The Stock Exchange of Mauritius Ltd (SEM) and the Central Depository & Settlement Co. Ltd (CDS) have in place various mechanisms for the protection of investors which include a compensation fund and guarantee fund. The purpose of the Compensation Fund is to compensate investors and other persons who have suffered financial losses as a result of the inability of a stockbroking company to satisfy claims arising from any civil liability incurred by it in connection with services provided, or as a result of fraud or defalcation by the company or any of its employees or officers, or as a result of insolvency.
The CDS Guarantee Fund ensures the financial integrity of market participants in the securities market. CDS guarantees that trades will be settled among participants (i.e. delivery of securities by the selling participant and payment by the buying participant). The Fund operates to satisfy any loss sustained by the CDS caused by a participant's failure to meet its obligations but does not protect clients against losses they may incur as a result of brokers' failure or malpractice. This is covered by the Compensation Fund as described above.
In addition to the mechanisms described above, the law and Exchange regulations also contain safeguards to ensure investor protection. Insider dealing and other forms of unfair market are prohibited by law. Moreover, Exchange regulations impose an obligation on directors, officers and employees of stockbroking companies to disclose their interests in securities to the market regulator. The Exchange has established separate dealing rules for its employees and directors. Stockbroking companies are also not permitted to effect trades for their own accounts in preference to client orders. Brokers cannot enter an in-house order where a client order exists in the order book.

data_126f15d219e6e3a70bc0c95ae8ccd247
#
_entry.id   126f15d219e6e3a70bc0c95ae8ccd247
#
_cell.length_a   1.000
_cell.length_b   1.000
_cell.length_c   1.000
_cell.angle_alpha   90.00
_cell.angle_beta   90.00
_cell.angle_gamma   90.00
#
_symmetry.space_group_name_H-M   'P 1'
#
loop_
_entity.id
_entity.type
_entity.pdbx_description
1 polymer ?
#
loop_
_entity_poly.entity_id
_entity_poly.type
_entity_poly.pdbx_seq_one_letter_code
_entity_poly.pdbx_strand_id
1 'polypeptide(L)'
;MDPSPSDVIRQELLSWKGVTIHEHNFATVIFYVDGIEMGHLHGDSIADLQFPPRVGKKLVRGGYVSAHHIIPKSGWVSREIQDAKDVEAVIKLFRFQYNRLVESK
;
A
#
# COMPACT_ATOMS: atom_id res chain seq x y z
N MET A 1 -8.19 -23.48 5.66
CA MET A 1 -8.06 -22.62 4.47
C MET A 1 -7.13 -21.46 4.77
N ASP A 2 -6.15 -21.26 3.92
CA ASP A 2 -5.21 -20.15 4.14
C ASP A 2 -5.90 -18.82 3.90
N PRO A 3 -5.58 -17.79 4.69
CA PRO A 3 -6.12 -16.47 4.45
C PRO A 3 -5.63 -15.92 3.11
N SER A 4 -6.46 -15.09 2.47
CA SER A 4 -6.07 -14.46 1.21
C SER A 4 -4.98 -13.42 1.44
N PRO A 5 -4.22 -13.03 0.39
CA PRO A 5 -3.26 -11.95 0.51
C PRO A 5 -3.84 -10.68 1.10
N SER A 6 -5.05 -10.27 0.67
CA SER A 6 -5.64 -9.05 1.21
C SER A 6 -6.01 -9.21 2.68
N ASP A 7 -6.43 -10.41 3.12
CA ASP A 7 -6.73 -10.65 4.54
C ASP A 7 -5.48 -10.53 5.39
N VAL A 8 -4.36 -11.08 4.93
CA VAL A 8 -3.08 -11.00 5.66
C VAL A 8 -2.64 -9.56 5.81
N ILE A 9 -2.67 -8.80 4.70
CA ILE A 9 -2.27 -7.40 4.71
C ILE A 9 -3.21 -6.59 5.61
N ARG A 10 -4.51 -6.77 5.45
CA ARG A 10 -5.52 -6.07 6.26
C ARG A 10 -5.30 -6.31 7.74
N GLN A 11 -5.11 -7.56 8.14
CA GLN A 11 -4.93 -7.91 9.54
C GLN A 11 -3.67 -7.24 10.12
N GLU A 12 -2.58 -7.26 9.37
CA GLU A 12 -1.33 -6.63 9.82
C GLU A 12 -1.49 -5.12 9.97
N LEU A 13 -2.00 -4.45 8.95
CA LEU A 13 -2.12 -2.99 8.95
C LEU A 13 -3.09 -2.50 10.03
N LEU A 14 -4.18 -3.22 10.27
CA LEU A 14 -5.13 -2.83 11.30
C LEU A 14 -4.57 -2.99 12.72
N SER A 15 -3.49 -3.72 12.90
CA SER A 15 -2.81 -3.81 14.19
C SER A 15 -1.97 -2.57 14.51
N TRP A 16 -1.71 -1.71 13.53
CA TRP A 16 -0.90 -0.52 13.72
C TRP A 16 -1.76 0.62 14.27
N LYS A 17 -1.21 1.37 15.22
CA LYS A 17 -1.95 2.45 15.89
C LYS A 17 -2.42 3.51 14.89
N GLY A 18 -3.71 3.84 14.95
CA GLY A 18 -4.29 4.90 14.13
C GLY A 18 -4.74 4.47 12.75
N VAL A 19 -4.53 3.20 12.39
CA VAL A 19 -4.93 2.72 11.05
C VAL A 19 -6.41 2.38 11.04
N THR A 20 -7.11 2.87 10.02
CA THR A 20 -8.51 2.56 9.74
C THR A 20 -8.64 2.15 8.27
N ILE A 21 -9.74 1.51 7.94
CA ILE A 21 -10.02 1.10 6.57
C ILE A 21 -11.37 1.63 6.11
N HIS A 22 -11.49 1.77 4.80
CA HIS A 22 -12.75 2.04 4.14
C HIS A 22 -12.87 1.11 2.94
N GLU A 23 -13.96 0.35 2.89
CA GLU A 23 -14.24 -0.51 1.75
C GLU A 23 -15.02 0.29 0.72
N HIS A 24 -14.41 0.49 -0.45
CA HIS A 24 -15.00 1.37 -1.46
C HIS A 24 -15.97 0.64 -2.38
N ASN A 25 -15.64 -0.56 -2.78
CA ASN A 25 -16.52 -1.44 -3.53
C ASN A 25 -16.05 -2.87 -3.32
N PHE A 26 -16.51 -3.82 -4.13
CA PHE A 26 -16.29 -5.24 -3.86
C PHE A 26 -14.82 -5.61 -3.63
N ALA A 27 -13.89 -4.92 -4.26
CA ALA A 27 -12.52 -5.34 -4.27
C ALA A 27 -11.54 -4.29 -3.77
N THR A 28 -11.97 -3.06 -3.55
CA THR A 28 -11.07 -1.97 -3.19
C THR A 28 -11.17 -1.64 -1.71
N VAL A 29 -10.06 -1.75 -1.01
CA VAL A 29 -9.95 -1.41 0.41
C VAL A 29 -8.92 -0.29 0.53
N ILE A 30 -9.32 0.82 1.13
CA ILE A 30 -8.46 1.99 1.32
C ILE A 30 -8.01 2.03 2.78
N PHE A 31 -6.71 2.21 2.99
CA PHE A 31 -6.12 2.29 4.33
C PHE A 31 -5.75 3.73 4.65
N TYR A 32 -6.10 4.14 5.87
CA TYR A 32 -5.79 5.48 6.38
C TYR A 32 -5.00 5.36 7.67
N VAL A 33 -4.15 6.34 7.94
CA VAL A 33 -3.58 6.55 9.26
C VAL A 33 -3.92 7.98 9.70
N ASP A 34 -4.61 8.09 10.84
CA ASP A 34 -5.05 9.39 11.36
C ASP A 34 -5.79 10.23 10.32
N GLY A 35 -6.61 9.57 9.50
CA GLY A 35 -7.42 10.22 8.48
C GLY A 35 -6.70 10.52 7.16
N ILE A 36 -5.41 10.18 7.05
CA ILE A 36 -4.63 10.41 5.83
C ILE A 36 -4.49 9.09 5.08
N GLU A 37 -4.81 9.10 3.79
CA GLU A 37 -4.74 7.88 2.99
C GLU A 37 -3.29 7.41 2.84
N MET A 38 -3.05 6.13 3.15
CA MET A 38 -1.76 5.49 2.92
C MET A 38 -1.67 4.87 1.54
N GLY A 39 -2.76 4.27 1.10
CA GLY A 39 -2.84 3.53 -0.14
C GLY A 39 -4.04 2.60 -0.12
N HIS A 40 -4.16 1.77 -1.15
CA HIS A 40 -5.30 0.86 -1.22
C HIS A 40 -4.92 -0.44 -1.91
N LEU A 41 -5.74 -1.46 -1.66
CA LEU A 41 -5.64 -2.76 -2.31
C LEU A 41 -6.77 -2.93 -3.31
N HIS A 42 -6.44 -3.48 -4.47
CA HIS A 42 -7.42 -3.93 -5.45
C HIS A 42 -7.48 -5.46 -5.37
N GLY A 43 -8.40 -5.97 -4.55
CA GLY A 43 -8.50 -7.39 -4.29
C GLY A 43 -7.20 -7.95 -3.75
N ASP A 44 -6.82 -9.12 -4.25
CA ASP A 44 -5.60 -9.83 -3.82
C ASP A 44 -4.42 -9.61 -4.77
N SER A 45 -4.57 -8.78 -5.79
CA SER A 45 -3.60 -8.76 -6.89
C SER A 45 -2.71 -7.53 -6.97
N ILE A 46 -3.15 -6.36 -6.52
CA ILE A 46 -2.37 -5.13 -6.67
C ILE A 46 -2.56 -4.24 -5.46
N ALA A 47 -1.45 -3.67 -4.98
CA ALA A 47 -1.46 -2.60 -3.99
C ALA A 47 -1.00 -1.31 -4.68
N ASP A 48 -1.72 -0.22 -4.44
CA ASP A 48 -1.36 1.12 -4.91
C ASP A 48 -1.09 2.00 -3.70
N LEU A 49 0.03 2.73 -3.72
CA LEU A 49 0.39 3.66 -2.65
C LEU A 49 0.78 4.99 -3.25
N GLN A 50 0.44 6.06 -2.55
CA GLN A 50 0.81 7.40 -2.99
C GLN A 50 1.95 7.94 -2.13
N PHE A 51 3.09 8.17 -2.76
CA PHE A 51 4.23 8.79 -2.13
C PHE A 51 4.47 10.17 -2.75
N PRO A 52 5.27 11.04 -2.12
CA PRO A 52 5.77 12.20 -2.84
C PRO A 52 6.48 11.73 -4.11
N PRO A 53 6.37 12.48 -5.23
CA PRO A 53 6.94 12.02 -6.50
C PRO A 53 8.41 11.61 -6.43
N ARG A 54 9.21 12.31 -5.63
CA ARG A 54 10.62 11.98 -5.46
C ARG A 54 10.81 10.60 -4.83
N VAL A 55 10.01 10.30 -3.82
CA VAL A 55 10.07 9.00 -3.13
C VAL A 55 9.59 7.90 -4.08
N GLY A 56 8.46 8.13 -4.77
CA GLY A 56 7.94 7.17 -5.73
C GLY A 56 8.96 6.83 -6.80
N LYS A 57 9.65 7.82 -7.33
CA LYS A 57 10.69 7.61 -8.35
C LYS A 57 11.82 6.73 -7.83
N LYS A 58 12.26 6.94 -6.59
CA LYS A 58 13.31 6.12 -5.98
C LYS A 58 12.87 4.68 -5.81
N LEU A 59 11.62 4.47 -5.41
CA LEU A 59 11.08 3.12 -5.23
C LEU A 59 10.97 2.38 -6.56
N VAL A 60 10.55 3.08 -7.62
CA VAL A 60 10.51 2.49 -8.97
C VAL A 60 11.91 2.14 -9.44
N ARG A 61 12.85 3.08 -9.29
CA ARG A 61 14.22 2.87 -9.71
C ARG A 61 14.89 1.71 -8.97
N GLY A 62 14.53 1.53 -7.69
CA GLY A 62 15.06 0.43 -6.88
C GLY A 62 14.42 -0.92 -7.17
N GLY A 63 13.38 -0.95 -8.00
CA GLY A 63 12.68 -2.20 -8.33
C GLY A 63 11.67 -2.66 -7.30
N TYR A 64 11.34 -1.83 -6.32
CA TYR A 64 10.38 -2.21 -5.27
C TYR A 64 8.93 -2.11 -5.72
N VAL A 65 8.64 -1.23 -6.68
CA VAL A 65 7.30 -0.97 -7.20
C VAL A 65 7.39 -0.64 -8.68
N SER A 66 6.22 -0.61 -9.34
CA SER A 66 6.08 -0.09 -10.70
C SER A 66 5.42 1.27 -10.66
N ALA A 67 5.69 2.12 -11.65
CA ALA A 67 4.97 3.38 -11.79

Segregation between clients' money and brokers' accounts is also ensured as the Stock Exchange Act imposes on brokers the duty to open and mainten separate and distinct bank accounts in respect of amounts received for the purchase of securities and from the sale thereof (less any brokerage or other charges).
Regarding complaints, if an investor has a complaint concerning a commercial dispute between the investor and his/her stockbroking company or unsatisfactory service by the stockbroking company, the investor should first lodge the complaint promptly with the stockbroking company. If the investor fails to receive a satisfactory response after follow-ups with the stockbroking company, the investor may consider lodging the complaint with SEM directly. If the matter is purely commercial, there may not be anything the Exchange can do. But if it involves a breach of SEM’s rules, SEM can consider an investigation of that matter.
The focus of SEM’s initial investigation is regulatory in nature. If SEM is of the view that a breach of the Stock Exchange rules has occurred, the Exchange may commence disciplinary proceedings against the stockbroking company or take such action as permitted under SEM’s rules. However, investigations by SEM do not necessarily result in compensation to the investor by the securities broker or the withdrawal of civil proceedings by the stockbroking company to recover amounts owing.
Where a matter concerns possible improper conduct by the stockbroking company, or if the investor has information concerning an instance of market misconduct, including information on insider trading or market manipulation, the investor may consider lodging the complaint with SEM directly.